We live in dangerous and interesting times. With all of the very heated discussions about the impeachment inquiry and possible removable from office of President Trump –both sides accusing each other (and anyone else within shouting range) of various forms of wrong doing–it seemed like a good time to do a little digging and see what historical imperatives/perspectives were available to provide background on this unique moment in American history. You don’t have to be President to be impeached–it’s an equal opportunity legal remedy provided for in the Constitution–but there is no doubt that everyone perks their ears up when a Presidential impeachment is being discussed or pursued. That is, to be crass, the “glamour impeachment”. There have been three Presidential impeachments in American history: Andrew Johnson (acquitted), Bill Clinton (acquitted), Richard Nixon (proceedings terminated due to Nixon’s resignation) . In each case, plans had to be made for the government to continue, plans which would be put into action–or not–depending upon the outcome of the impeachment process. There was no need for a Presidential replacement for Clinton (he stayed in office and left with a soaring approval rating) or for Johnson but there was for Nixon, whose situation was more complex.
A little digging turned up the fact that Theodore Sorensen, President John F. Kennedy’s close advisor and speechwriter (and also the author of the seminal biography, “Kennedy”) had written a Memo while the Nixon impeachment was progressing, detailing the nuts and bolt of replacing a sitting president. The Memo was written for Carl Albert, who was then Speaker of the House and was produced to insure that there would be a smooth transition in the Presidency if/when President Nixon was forced from office. For background, the Nixon/Watergate scenario can be found in this recent article from The Washington Post and it was that situation which generated the impetus for this post.
Nixon’s situation, and the necessity for the Memo, was created by the fact that Spiro Agnew, Nixon’s Vice President, had been forced to resign due to legal troubles and the possible resignation or impeachment of President Nixon was imminent. A change was going to come, and it was going to have to be managed. Succession in such cases followed a mandated order: President gives way to Vice President and if the Veep is not available, then the Presidency would go to the Speaker of the House. Nixon had no Vice President (Agnew was out) at the time, so the next person in line for the Presidency would have been Representative Carl Albert (D-Oklahoma), who was then Speaker of the House. Sorensen and Albert both felt that there could be a vacuum in the Presidency if there were a delay in confirming Gerald Ford who had been selected as the new Vice President to replace the disgraced Agnew as the new VP for Nixon. But proceedings were dragging on and a break in government leadership was unthinkable. Thus–the “Sorensen Memo”.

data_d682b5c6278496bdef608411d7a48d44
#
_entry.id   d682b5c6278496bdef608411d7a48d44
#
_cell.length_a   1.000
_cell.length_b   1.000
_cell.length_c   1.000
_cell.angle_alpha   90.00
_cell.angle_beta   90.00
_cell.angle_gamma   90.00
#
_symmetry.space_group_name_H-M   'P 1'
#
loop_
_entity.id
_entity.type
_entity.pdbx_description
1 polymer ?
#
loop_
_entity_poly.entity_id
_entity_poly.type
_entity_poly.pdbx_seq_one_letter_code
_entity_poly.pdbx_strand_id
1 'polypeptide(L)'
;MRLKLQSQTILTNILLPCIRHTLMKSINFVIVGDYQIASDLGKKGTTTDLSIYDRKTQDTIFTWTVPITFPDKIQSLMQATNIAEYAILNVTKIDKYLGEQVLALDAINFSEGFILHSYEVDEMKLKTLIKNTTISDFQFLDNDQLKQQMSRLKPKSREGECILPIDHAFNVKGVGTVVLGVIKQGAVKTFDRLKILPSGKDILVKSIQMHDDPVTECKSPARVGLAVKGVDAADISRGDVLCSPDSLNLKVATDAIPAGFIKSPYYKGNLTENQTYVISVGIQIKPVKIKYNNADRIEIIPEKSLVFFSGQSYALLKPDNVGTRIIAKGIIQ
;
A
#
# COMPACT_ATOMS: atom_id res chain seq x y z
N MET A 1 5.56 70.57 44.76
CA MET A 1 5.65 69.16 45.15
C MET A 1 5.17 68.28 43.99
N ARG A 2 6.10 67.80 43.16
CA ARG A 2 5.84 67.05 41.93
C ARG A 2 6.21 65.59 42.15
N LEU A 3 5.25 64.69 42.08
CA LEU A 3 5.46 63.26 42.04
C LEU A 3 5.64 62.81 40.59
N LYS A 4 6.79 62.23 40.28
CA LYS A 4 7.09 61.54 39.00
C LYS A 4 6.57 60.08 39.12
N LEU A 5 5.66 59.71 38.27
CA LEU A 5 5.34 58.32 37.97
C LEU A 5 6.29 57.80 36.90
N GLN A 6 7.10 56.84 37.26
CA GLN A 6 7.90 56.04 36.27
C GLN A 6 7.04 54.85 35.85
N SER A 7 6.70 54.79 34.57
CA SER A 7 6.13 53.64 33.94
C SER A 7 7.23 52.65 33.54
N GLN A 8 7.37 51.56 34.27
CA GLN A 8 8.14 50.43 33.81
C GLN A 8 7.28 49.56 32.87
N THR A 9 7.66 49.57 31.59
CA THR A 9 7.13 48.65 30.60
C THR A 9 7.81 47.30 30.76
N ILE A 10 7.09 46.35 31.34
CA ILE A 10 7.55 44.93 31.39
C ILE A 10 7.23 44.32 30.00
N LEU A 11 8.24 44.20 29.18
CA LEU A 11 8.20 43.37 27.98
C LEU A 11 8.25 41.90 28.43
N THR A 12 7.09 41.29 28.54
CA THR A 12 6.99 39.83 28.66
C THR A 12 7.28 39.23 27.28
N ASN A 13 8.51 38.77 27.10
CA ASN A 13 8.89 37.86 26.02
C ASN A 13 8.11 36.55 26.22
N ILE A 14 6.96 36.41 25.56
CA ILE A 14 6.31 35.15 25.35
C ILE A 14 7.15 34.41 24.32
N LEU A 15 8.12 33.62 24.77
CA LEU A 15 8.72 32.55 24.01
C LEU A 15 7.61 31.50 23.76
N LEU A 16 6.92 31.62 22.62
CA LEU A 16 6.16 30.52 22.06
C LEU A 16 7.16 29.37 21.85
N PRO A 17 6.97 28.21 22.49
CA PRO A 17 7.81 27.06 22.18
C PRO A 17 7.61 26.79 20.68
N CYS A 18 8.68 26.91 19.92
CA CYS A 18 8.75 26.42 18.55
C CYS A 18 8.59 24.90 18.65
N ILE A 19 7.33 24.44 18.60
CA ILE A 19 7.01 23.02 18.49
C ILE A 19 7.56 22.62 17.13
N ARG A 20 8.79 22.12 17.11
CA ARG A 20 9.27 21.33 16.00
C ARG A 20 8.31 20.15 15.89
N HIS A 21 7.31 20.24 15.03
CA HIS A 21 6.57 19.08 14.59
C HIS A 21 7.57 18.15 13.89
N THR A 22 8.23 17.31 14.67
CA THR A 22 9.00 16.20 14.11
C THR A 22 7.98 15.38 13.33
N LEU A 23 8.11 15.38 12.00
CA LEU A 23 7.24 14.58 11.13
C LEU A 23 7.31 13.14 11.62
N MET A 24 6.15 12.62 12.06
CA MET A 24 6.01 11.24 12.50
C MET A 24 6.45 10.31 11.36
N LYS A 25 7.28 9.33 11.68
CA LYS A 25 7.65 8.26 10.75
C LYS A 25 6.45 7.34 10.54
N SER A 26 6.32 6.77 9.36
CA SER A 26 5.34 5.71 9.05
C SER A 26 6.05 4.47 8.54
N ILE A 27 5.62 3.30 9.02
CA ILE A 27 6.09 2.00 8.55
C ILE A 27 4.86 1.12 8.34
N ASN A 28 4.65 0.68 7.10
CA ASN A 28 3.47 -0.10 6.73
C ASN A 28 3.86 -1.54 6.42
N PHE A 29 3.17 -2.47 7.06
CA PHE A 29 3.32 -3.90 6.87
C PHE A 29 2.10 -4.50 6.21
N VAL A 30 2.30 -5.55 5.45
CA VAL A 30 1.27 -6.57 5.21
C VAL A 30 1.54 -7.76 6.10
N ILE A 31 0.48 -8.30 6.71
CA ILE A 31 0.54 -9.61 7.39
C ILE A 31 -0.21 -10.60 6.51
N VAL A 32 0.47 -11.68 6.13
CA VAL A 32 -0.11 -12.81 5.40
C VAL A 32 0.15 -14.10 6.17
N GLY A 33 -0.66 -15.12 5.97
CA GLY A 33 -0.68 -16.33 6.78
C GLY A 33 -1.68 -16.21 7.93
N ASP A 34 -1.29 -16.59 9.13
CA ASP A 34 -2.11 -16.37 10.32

Sorensen’s Memo was a typically brilliant and level-headed way to give Albert a “heads up” on what would be required if he, Albert, had to step into the role of President. Ted Sorensen was one of our very best minds( a member of the “best and the brightest generation” in Washington) and his memo details the logistics and structure of assuming the Presidency; a reading will re-iterate what we have always expected our presidents to do when they take office and will also highlight the significant differences between the ethics and process expected of an American President vs the current administrative occupants in the White House. Perhaps the current administration needs a refresher course in how it’s done. Look no further, it’s below.